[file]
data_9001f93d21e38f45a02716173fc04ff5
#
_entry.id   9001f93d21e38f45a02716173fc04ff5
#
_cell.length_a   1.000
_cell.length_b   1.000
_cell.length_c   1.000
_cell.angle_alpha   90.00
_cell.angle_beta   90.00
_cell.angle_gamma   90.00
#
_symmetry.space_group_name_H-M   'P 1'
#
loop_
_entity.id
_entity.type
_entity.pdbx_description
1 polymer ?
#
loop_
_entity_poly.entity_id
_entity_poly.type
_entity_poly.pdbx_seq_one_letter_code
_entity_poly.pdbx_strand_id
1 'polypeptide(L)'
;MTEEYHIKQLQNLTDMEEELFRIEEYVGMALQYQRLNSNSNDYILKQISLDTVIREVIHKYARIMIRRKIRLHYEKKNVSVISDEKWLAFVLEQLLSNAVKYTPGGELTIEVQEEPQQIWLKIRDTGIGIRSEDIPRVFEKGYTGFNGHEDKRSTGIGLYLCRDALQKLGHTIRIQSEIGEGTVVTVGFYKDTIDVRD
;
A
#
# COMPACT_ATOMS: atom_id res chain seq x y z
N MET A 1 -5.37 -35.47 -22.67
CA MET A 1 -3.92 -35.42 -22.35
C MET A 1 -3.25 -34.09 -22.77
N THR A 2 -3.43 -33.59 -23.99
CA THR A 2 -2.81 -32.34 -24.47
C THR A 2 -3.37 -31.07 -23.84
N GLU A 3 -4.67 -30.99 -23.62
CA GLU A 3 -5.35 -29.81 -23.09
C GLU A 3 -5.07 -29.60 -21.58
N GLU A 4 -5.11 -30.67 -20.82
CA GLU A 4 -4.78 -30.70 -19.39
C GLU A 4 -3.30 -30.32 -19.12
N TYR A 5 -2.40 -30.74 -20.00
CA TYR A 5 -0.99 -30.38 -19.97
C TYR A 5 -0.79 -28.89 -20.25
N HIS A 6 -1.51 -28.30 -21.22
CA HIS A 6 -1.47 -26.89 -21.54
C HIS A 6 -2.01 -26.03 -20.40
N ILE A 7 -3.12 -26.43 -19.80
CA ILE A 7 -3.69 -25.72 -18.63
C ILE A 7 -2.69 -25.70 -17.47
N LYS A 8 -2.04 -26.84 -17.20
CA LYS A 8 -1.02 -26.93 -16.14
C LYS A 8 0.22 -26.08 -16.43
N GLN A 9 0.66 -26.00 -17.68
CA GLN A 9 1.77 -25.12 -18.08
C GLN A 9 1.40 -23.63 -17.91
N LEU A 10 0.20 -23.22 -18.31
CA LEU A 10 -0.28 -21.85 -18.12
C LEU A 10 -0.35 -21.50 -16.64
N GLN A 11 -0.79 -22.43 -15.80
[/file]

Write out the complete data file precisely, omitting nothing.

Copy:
data_9001f93d21e38f45a02716173fc04ff5
#
_entry.id   9001f93d21e38f45a02716173fc04ff5
#
_cell.length_a   1.000
_cell.length_b   1.000
_cell.length_c   1.000
_cell.angle_alpha   90.00
_cell.angle_beta   90.00
_cell.angle_gamma   90.00
#
_symmetry.space_group_name_H-M   'P 1'
#
loop_
_entity.id
_entity.type
_entity.pdbx_description
1 polymer ?
#
loop_
_entity_poly.entity_id
_entity_poly.type
_entity_poly.pdbx_seq_one_letter_code
_entity_poly.pdbx_strand_id
1 'polypeptide(L)'
;MTEEYHIKQLQNLTDMEEELFRIEEYVGMALQYQRLNSNSNDYILKQISLDTVIREVIHKYARIMIRRKIRLHYEKKNVSVISDEKWLAFVLEQLLSNAVKYTPGGELTIEVQEEPQQIWLKIRDTGIGIRSEDIPRVFEKGYTGFNGHEDKRSTGIGLYLCRDALQKLGHTIRIQSEIGEGTVVTVGFYKDTIDVRD
;
A
#
# COMPACT_ATOMS: atom_id res chain seq x y z
N MET A 1 -5.37 -35.47 -22.67
CA MET A 1 -3.92 -35.42 -22.35
C MET A 1 -3.25 -34.09 -22.77
N THR A 2 -3.43 -33.59 -23.99
CA THR A 2 -2.81 -32.34 -24.47
C THR A 2 -3.37 -31.07 -23.84
N GLU A 3 -4.67 -30.99 -23.62
CA GLU A 3 -5.35 -29.81 -23.09
C GLU A 3 -5.07 -29.60 -21.58
N GLU A 4 -5.11 -30.67 -20.82
CA GLU A 4 -4.78 -30.70 -19.39
C GLU A 4 -3.30 -30.32 -19.12
N TYR A 5 -2.40 -30.74 -20.00
CA TYR A 5 -0.99 -30.38 -19.97
C TYR A 5 -0.79 -28.89 -20.25
N HIS A 6 -1.51 -28.30 -21.22
CA HIS A 6 -1.47 -26.89 -21.54
C HIS A 6 -2.01 -26.03 -20.40
N ILE A 7 -3.12 -26.43 -19.80
CA ILE A 7 -3.69 -25.72 -18.63
C ILE A 7 -2.69 -25.70 -17.47
N LYS A 8 -2.04 -26.84 -17.20
CA LYS A 8 -1.02 -26.93 -16.14
C LYS A 8 0.22 -26.08 -16.43
N GLN A 9 0.66 -26.00 -17.68
CA GLN A 9 1.77 -25.12 -18.08
C GLN A 9 1.40 -23.63 -17.91
N LEU A 10 0.20 -23.22 -18.31
CA LEU A 10 -0.28 -21.85 -18.12
C LEU A 10 -0.35 -21.50 -16.64
N GLN A 11 -0.79 -22.43 -15.80